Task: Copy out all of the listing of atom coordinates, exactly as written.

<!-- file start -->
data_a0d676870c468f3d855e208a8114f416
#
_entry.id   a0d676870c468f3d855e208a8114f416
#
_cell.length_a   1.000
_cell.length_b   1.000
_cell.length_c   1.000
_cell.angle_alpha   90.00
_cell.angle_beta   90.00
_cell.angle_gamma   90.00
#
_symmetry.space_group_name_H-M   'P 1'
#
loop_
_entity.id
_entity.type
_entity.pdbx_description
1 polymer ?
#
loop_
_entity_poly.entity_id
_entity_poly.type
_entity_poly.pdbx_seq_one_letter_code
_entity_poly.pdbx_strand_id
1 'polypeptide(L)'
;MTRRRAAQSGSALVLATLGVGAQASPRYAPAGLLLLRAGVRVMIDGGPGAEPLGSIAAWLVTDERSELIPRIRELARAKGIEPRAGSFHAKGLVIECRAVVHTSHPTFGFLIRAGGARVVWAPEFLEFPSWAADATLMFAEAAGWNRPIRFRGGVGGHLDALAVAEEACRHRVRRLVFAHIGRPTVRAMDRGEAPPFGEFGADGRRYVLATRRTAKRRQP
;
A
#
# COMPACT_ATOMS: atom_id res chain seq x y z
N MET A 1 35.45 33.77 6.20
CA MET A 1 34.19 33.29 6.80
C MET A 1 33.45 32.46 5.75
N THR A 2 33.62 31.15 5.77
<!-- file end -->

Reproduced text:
data_a0d676870c468f3d855e208a8114f416
#
_entry.id   a0d676870c468f3d855e208a8114f416
#
_cell.length_a   1.000
_cell.length_b   1.000
_cell.length_c   1.000
_cell.angle_alpha   90.00
_cell.angle_beta   90.00
_cell.angle_gamma   90.00
#
_symmetry.space_group_name_H-M   'P 1'
#
loop_
_entity.id
_entity.type
_entity.pdbx_description
1 polymer ?
#
loop_
_entity_poly.entity_id
_entity_poly.type
_entity_poly.pdbx_seq_one_letter_code
_entity_poly.pdbx_strand_id
1 'polypeptide(L)'
;MTRRRAAQSGSALVLATLGVGAQASPRYAPAGLLLLRAGVRVMIDGGPGAEPLGSIAAWLVTDERSELIPRIRELARAKGIEPRAGSFHAKGLVIECRAVVHTSHPTFGFLIRAGGARVVWAPEFLEFPSWAADATLMFAEAAGWNRPIRFRGGVGGHLDALAVAEEACRHRVRRLVFAHIGRPTVRAMDRGEAPPFGEFGADGRRYVLATRRTAKRRQP
;
A
#
# COMPACT_ATOMS: atom_id res chain seq x y z
N MET A 1 35.45 33.77 6.20
CA MET A 1 34.19 33.29 6.80
C MET A 1 33.45 32.46 5.75
N THR A 2 33.62 31.15 5.77